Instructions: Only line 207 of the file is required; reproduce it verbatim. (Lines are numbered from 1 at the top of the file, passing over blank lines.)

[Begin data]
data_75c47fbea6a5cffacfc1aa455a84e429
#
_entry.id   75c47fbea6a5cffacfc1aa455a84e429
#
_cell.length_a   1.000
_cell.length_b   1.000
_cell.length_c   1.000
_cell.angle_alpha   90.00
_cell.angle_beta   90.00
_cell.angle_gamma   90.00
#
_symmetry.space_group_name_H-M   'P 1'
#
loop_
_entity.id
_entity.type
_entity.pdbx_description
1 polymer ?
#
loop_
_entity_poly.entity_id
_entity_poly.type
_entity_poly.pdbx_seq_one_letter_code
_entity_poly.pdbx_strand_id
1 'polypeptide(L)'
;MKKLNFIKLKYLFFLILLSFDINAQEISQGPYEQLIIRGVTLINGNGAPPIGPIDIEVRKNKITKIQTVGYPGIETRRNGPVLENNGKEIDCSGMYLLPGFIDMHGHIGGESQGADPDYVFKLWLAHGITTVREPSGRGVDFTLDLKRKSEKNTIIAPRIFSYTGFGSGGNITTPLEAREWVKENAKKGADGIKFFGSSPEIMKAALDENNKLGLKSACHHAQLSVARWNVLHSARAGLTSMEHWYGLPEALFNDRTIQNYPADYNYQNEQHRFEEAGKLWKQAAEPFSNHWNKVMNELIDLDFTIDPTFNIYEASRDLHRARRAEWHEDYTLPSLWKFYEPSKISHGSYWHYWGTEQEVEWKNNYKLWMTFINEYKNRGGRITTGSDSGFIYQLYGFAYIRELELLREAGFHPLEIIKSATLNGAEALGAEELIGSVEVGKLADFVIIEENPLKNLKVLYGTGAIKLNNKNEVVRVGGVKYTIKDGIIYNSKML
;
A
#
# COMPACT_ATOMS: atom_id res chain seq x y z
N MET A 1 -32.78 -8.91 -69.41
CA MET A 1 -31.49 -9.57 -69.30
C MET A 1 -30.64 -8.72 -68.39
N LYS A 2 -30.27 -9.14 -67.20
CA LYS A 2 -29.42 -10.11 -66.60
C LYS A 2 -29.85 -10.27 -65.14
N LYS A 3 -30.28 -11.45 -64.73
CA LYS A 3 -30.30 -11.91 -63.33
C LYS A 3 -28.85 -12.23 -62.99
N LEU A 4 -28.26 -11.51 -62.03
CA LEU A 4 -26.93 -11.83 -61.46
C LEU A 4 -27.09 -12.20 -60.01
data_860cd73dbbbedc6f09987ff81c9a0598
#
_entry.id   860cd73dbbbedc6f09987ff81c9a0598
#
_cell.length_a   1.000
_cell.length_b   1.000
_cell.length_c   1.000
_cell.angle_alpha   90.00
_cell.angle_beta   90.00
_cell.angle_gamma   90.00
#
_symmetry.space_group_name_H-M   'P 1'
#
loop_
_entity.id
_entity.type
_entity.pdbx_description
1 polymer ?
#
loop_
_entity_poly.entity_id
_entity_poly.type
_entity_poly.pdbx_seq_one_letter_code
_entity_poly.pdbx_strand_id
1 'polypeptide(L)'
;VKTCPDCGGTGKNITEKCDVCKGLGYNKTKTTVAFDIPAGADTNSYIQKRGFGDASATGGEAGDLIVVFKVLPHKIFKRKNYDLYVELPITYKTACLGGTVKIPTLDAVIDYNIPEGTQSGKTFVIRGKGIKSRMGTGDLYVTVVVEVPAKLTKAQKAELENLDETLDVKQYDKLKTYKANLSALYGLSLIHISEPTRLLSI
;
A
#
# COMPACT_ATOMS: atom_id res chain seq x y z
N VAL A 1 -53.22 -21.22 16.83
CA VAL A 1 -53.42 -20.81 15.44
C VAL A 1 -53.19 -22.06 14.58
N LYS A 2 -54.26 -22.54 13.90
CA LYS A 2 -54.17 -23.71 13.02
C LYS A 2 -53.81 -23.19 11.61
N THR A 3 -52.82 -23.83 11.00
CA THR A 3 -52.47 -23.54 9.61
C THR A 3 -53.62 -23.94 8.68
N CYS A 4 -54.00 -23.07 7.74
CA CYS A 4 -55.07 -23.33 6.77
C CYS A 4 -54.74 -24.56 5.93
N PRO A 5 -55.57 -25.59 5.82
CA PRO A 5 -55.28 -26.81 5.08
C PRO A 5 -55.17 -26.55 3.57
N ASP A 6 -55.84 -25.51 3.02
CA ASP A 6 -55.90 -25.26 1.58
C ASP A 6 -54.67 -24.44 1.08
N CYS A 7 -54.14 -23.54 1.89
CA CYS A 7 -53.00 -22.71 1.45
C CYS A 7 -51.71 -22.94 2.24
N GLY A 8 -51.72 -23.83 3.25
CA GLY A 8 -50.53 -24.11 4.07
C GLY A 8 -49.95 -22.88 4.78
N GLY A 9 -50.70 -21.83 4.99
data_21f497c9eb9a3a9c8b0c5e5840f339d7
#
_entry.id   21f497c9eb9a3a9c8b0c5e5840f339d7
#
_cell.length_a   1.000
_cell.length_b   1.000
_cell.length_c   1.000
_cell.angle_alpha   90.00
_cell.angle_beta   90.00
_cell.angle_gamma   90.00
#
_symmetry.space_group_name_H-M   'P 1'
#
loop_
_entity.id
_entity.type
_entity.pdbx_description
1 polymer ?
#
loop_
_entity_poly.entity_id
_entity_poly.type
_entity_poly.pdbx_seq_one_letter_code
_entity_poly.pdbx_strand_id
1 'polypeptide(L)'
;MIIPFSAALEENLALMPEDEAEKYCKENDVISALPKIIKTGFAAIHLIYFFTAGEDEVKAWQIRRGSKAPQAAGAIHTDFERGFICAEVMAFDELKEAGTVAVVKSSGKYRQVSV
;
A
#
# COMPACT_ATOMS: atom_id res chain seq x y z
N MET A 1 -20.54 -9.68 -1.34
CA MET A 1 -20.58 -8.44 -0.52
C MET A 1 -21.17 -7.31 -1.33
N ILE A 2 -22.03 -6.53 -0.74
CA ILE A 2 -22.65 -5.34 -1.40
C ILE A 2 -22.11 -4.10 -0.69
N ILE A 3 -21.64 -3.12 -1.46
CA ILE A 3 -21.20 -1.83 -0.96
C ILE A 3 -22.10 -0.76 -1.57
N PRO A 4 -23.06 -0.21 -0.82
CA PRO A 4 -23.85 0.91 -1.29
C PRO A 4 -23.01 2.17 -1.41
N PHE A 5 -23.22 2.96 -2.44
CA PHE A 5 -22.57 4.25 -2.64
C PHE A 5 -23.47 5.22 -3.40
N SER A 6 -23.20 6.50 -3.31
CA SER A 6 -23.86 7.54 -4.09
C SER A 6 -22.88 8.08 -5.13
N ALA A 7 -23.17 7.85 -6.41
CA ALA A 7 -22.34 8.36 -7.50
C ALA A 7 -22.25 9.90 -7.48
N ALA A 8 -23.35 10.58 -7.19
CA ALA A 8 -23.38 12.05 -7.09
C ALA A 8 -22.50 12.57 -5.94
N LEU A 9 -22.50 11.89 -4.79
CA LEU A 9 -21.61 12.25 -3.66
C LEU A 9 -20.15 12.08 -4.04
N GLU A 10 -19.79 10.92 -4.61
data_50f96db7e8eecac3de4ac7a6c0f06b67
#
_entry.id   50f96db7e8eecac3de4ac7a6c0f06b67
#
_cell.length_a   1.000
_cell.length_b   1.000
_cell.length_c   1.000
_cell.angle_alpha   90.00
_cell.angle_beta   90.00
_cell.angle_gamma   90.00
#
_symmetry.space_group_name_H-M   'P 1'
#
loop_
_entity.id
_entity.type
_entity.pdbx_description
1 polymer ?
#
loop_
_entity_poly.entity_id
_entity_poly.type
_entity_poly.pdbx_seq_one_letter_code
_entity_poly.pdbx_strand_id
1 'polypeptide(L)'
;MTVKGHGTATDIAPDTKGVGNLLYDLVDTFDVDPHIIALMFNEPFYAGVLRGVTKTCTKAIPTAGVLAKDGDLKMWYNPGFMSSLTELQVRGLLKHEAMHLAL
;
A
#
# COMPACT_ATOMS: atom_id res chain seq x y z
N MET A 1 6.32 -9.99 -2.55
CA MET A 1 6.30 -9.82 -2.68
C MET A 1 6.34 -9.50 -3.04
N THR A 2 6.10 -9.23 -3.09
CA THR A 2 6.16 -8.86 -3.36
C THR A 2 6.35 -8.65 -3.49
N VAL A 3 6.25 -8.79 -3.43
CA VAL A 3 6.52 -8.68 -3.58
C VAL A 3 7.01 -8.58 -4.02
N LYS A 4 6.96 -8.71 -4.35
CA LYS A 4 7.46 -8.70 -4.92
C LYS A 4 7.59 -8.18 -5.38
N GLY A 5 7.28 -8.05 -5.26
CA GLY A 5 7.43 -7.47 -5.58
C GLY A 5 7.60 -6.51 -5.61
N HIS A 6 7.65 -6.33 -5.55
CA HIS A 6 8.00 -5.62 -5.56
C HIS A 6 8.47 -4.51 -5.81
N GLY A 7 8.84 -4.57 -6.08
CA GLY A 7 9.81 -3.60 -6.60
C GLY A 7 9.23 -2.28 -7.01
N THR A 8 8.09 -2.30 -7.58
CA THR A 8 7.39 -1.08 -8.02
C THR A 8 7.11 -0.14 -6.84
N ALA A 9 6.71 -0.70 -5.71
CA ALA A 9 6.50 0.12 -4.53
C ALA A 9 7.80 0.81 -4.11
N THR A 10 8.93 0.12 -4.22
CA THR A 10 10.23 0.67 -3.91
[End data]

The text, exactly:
N THR A 8 8.09 -2.30 -7.58